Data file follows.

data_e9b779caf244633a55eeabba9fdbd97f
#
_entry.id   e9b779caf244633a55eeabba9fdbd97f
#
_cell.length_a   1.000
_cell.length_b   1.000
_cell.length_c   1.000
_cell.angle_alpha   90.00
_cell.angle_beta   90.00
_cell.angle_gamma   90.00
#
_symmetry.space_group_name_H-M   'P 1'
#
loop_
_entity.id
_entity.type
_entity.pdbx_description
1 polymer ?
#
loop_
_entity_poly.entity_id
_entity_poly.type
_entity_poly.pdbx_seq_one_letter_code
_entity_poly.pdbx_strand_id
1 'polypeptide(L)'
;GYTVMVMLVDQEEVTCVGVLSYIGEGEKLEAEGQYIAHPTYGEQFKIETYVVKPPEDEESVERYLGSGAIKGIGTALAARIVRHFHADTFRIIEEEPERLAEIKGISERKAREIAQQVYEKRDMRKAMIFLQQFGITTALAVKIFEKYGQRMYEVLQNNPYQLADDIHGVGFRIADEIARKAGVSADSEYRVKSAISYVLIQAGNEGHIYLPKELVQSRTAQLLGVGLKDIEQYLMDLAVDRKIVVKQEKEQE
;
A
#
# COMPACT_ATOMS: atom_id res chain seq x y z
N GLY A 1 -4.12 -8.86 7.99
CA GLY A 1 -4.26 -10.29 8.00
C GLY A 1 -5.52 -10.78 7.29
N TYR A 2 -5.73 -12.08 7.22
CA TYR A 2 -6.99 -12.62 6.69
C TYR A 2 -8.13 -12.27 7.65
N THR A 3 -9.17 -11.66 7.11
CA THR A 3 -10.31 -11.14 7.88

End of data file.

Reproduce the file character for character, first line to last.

data_e9b779caf244633a55eeabba9fdbd97f
#
_entry.id   e9b779caf244633a55eeabba9fdbd97f
#
_cell.length_a   1.000
_cell.length_b   1.000
_cell.length_c   1.000
_cell.angle_alpha   90.00
_cell.angle_beta   90.00
_cell.angle_gamma   90.00
#
_symmetry.space_group_name_H-M   'P 1'
#
loop_
_entity.id
_entity.type
_entity.pdbx_description
1 polymer ?
#
loop_
_entity_poly.entity_id
_entity_poly.type
_entity_poly.pdbx_seq_one_letter_code
_entity_poly.pdbx_strand_id
1 'polypeptide(L)'
;GYTVMVMLVDQEEVTCVGVLSYIGEGEKLEAEGQYIAHPTYGEQFKIETYVVKPPEDEESVERYLGSGAIKGIGTALAARIVRHFHADTFRIIEEEPERLAEIKGISERKAREIAQQVYEKRDMRKAMIFLQQFGITTALAVKIFEKYGQRMYEVLQNNPYQLADDIHGVGFRIADEIARKAGVSADSEYRVKSAISYVLIQAGNEGHIYLPKELVQSRTAQLLGVGLKDIEQYLMDLAVDRKIVVKQEKEQE
;
A
#
# COMPACT_ATOMS: atom_id res chain seq x y z
N GLY A 1 -4.12 -8.86 7.99
CA GLY A 1 -4.26 -10.29 8.00
C GLY A 1 -5.52 -10.78 7.29
N TYR A 2 -5.73 -12.08 7.22
CA TYR A 2 -6.99 -12.62 6.69
C TYR A 2 -8.13 -12.27 7.65
N THR A 3 -9.17 -11.66 7.11
CA THR A 3 -10.31 -11.14 7.88